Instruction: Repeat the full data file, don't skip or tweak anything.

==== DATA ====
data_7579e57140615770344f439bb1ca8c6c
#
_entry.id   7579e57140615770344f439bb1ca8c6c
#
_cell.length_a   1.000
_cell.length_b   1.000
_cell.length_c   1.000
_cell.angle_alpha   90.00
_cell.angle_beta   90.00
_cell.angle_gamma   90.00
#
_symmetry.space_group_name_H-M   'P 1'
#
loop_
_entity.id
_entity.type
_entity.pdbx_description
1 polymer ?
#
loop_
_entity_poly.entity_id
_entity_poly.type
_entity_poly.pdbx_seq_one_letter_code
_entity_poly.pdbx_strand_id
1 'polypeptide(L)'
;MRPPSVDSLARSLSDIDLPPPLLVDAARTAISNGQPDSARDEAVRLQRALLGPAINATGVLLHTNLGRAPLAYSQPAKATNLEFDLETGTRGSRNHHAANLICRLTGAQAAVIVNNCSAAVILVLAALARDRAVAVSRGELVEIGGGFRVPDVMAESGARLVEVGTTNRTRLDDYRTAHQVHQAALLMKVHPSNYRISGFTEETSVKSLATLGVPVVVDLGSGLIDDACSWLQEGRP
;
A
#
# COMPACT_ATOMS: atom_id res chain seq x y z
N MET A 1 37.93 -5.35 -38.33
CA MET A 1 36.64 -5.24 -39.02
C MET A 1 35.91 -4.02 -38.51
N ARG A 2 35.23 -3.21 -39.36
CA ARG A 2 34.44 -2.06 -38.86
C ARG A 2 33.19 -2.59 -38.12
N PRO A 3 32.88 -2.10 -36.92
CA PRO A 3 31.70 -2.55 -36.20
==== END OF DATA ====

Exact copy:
data_7579e57140615770344f439bb1ca8c6c
#
_entry.id   7579e57140615770344f439bb1ca8c6c
#
_cell.length_a   1.000
_cell.length_b   1.000
_cell.length_c   1.000
_cell.angle_alpha   90.00
_cell.angle_beta   90.00
_cell.angle_gamma   90.00
#
_symmetry.space_group_name_H-M   'P 1'
#
loop_
_entity.id
_entity.type
_entity.pdbx_description
1 polymer ?
#
loop_
_entity_poly.entity_id
_entity_poly.type
_entity_poly.pdbx_seq_one_letter_code
_entity_poly.pdbx_strand_id
1 'polypeptide(L)'
;MRPPSVDSLARSLSDIDLPPPLLVDAARTAISNGQPDSARDEAVRLQRALLGPAINATGVLLHTNLGRAPLAYSQPAKATNLEFDLETGTRGSRNHHAANLICRLTGAQAAVIVNNCSAAVILVLAALARDRAVAVSRGELVEIGGGFRVPDVMAESGARLVEVGTTNRTRLDDYRTAHQVHQAALLMKVHPSNYRISGFTEETSVKSLATLGVPVVVDLGSGLIDDACSWLQEGRP
;
A
#
# COMPACT_ATOMS: atom_id res chain seq x y z
N MET A 1 37.93 -5.35 -38.33
CA MET A 1 36.64 -5.24 -39.02
C MET A 1 35.91 -4.02 -38.51
N ARG A 2 35.23 -3.21 -39.36
CA ARG A 2 34.44 -2.06 -38.86
C ARG A 2 33.19 -2.59 -38.12
N PRO A 3 32.88 -2.10 -36.92
CA PRO A 3 31.70 -2.55 -36.20